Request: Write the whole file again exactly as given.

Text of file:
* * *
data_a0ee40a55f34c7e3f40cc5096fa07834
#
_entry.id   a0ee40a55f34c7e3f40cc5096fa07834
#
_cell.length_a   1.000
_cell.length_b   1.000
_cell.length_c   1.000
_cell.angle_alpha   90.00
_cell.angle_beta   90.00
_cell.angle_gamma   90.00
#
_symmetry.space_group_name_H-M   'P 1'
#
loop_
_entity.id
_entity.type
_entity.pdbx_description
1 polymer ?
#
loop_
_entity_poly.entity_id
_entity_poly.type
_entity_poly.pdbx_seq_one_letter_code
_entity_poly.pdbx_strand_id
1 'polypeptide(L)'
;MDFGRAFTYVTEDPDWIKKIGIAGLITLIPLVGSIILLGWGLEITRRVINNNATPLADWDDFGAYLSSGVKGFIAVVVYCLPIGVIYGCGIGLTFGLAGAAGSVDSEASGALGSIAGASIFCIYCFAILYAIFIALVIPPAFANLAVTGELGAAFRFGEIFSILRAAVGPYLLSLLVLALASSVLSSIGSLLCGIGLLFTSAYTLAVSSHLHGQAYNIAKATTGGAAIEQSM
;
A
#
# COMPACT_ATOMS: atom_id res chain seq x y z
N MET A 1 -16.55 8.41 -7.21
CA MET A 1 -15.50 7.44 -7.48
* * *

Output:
data_a0ee40a55f34c7e3f40cc5096fa07834
#
_entry.id   a0ee40a55f34c7e3f40cc5096fa07834
#
_cell.length_a   1.000
_cell.length_b   1.000
_cell.length_c   1.000
_cell.angle_alpha   90.00
_cell.angle_beta   90.00
_cell.angle_gamma   90.00
#
_symmetry.space_group_name_H-M   'P 1'
#
loop_
_entity.id
_entity.type
_entity.pdbx_description
1 polymer ?
#
loop_
_entity_poly.entity_id
_entity_poly.type
_entity_poly.pdbx_seq_one_letter_code
_entity_poly.pdbx_strand_id
1 'polypeptide(L)'
;MDFGRAFTYVTEDPDWIKKIGIAGLITLIPLVGSIILLGWGLEITRRVINNNATPLADWDDFGAYLSSGVKGFIAVVVYCLPIGVIYGCGIGLTFGLAGAAGSVDSEASGALGSIAGASIFCIYCFAILYAIFIALVIPPAFANLAVTGELGAAFRFGEIFSILRAAVGPYLLSLLVLALASSVLSSIGSLLCGIGLLFTSAYTLAVSSHLHGQAYNIAKATTGGAAIEQSM
;
A
#
# COMPACT_ATOMS: atom_id res chain seq x y z
N MET A 1 -16.55 8.41 -7.21
CA MET A 1 -15.50 7.44 -7.48